June 16, 2021 Cats Pets and Family

How Cats are Helping Children with Autism

A cat playing on a chair

How Cats are Helping Children with Autism

June is Adopt a Shelter Cat month. Every year to celebrate, I devote my blogposts in the month of June to our furry, feline friends. June was chosen as Adopt a Shelter Cat month in part because kitten season is near its peak, and there are many kittens available for adoption in the summer and early fall. Today’s blogpost will focus on the benefits of pet cats for children with autism.

Much is said and written about dogs as man’s best friend and the health benefits of dog ownership. On the other hand, cats are billed as aloof and independent. But cats also have social and psychological benefits for their families, including psychological benefits for children with autism spectrum disorder (ASD).

How Cats Help Children with Autism

According to Autism Parenting Magazine, cats help children with ASD improve their social skills. Caring for a cat helps children with ASD learn empathy and compassion as well as teaching responsibility. Petting a cat relieves stress and anxiety not just for the child with ASD, but the whole family. Cats are nonjudgmental, allowing children with ASD to feel relaxed and to connect freely with their cat companion. The interaction between child and cat improves the child’s confidence and ability to interact socially with people. Cats have the additional advantage of being smaller than many service dogs and easier for a busy family to welcome into their home. Cats are quieter than dogs, which is advantageous for children with noise sensitivity due to ASD.

The Impact of Cats on Children with Autism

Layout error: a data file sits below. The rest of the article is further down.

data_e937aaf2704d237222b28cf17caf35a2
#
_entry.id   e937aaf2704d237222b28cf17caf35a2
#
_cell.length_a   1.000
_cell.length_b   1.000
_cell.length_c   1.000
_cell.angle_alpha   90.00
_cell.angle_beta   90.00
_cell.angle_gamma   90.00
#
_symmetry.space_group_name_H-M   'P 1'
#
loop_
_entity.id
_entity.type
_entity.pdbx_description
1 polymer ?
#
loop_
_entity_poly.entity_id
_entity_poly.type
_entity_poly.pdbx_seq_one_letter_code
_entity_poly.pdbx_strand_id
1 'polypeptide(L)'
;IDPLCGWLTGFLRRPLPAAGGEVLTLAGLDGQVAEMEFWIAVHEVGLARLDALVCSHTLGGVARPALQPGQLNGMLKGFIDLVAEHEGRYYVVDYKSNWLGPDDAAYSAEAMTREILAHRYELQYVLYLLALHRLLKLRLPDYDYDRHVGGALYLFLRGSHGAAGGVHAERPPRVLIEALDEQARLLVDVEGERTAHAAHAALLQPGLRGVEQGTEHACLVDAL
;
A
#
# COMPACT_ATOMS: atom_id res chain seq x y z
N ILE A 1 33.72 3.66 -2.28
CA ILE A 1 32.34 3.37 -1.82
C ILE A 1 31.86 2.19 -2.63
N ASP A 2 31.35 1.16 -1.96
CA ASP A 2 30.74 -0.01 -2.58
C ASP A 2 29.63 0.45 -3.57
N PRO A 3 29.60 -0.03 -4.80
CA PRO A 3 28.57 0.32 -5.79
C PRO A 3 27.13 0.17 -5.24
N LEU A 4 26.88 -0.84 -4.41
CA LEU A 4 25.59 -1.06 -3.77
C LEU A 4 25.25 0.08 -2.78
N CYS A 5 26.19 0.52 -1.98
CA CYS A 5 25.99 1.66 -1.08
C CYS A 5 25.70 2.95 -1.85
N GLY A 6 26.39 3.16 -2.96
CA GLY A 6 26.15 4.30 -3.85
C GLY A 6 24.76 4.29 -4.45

A recent exploratory study of children with ASD and cats from the Missouri University’s College of Veterinary Medicine Research Center for Human Animal Interaction found positive changes in the children over the 18 weeks following cat adoption. The families in the study were divided into two groups: one group of families immediately adopted a cat from a shelter, while the other group waited 18 weeks before adopting a similar cat. Following adoption of a cat, children showed more empathy and less separation anxiety, along with fewer problem behaviors. Parents and children reported strong bonds to the adopted cats.

Choosing the Right Cat for a Child with Autism

If this information makes you consider adopting a cat for your child with ASD, don’t rush to the animal shelter. The cats in this study were not random cats. Only cats aged 10 months to 4 years were selected because this age group has a stable personality and interacts well with children. All cats were temperament tested using the Feline Temperament Profile and achieved a score of >20 indicating they were docile cats. The families in the study were under the care of a university-based autism center and given access to a certified veterinary behaviorist to help promote a smooth transition of the cat from the shelter to a home. Check with your child’s care team before adopting a cat.

Despite that caveat, this study has a double positive outcome. Both the children and the cats benefited from adoption of a shelter cat into a home. What a perfect story for Adopt a Shelter Cat Month.

Tags: adopt a cat month, cats, Cats and children with autism,

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